This one said Hillary had also done some raunchy things, and the clip showed Florence Henderson from her nightclub act!




  I hope people could tell the difference between Hillary and "Carol Brady!"
















  Saluda County native Larry Nichols was presented the Legendary Fan of the Game Award at Carolina prior to the USC-Tennessee game.




  A 1965 Carolina graduate, Nichols now resides in Statesville, NC. He has been a big supporter of Carolina since he graduated. The Legendary Fan is a big honor.




  Thanks to Margie Yarbrough for letting me know!
















  When garden season came around, I knew I’d get a visit from Perry Morris.




  Perry loved to cultivate unusual plants. He’d bring me a collection of the different colors and varieties of tomatoes and watermelons he grew. I always looked forward to see what he came up with.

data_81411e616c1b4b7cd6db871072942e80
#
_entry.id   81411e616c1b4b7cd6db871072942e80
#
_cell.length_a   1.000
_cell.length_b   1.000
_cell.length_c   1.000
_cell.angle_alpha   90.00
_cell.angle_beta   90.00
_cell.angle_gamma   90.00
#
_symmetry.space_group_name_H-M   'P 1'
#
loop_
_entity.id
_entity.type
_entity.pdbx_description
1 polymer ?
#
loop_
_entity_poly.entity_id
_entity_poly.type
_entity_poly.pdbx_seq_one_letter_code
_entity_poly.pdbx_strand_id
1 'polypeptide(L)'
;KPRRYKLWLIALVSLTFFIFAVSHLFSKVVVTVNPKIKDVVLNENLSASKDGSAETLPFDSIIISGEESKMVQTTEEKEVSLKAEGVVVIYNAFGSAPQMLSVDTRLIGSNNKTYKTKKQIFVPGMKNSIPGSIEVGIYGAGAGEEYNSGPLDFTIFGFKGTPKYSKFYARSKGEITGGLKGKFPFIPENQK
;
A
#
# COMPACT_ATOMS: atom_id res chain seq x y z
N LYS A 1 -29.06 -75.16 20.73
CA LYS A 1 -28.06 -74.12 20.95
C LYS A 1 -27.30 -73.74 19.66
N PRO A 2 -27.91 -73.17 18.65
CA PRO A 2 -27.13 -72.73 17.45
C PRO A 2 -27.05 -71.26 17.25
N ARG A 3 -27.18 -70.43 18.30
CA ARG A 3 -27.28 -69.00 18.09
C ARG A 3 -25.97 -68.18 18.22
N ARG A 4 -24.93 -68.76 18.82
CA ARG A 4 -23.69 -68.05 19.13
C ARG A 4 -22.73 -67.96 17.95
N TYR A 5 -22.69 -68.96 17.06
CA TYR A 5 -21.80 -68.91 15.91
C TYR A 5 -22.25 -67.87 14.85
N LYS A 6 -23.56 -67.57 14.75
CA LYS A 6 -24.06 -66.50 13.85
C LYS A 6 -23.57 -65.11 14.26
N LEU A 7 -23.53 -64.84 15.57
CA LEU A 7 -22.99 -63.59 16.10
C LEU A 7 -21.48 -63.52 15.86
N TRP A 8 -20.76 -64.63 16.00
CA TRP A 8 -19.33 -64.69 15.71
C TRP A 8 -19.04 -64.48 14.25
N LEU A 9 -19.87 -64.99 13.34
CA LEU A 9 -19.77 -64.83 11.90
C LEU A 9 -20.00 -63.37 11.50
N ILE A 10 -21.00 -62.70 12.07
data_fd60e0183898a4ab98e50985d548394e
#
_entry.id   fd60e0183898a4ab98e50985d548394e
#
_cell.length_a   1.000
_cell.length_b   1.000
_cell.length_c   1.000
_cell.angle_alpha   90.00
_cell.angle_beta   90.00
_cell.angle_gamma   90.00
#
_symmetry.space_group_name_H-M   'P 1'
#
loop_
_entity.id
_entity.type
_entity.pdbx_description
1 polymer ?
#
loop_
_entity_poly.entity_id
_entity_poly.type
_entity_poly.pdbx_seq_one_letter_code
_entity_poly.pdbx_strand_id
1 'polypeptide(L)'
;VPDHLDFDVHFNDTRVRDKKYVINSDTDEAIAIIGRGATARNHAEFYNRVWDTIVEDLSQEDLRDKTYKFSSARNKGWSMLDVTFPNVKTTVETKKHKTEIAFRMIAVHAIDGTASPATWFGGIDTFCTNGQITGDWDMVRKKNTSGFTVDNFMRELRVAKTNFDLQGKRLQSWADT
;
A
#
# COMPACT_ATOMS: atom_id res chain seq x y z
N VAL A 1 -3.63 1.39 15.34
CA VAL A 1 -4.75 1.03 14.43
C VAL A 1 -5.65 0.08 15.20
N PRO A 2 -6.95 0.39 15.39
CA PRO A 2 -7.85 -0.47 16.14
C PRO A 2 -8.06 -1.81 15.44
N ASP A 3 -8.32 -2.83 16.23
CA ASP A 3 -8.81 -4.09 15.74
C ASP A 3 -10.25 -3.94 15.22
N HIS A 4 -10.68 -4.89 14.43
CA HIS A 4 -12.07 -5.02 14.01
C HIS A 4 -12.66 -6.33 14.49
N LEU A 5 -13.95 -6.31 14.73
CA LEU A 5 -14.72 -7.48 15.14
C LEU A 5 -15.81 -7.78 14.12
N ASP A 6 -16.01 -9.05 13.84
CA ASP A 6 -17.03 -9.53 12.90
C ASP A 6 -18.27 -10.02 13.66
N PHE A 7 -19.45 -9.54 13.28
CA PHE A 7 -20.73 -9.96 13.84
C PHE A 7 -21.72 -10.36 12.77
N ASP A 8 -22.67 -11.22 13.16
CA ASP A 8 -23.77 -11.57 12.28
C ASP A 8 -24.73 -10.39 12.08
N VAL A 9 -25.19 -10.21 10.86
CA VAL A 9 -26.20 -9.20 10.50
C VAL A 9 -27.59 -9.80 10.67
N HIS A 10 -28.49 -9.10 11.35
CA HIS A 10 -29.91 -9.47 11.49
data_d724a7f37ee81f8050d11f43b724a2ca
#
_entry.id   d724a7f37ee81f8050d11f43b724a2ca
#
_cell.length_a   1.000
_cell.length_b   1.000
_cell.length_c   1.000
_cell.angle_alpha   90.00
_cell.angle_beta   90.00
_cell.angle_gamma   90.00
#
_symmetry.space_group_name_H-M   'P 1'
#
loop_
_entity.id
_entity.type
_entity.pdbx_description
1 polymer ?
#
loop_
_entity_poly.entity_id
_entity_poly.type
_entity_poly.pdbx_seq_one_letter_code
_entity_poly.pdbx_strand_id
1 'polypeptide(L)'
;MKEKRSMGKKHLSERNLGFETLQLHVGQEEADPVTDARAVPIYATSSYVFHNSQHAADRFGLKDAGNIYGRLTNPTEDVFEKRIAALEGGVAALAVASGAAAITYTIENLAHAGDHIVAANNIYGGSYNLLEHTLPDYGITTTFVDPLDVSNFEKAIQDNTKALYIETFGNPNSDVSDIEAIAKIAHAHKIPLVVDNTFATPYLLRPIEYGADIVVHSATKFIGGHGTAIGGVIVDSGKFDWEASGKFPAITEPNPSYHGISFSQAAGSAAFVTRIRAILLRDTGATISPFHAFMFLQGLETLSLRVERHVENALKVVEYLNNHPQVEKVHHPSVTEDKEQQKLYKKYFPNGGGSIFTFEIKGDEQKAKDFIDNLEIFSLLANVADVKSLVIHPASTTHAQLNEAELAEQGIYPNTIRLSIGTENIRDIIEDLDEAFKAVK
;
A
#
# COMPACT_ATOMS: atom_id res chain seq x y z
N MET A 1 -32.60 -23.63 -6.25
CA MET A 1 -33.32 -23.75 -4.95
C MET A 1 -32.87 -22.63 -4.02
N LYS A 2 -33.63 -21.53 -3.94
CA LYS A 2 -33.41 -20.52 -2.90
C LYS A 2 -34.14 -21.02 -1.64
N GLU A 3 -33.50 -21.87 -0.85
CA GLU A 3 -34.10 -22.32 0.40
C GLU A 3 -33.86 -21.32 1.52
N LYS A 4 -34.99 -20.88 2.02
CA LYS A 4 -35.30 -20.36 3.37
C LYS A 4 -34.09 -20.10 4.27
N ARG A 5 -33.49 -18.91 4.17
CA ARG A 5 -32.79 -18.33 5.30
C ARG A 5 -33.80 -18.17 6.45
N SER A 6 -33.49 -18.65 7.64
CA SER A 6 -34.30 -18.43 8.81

When Elizabeth Edwards retired to her hometown, she didn’t confine herself to a rocking chair and stay inside her home. She got involved.




  She attended local government meetings, and even though she had no children, ran for the school board.




  She deeply cared for Saluda County.




  Carolyn Etheredge was another lady who deeply loved Saluda County.




  She worked as a home economist with Clemson Extension Service, and then enjoyed a long career in teaching.




  In her spare time, she was devoted to her church and community activities.




  She was loved by everyone who knew her.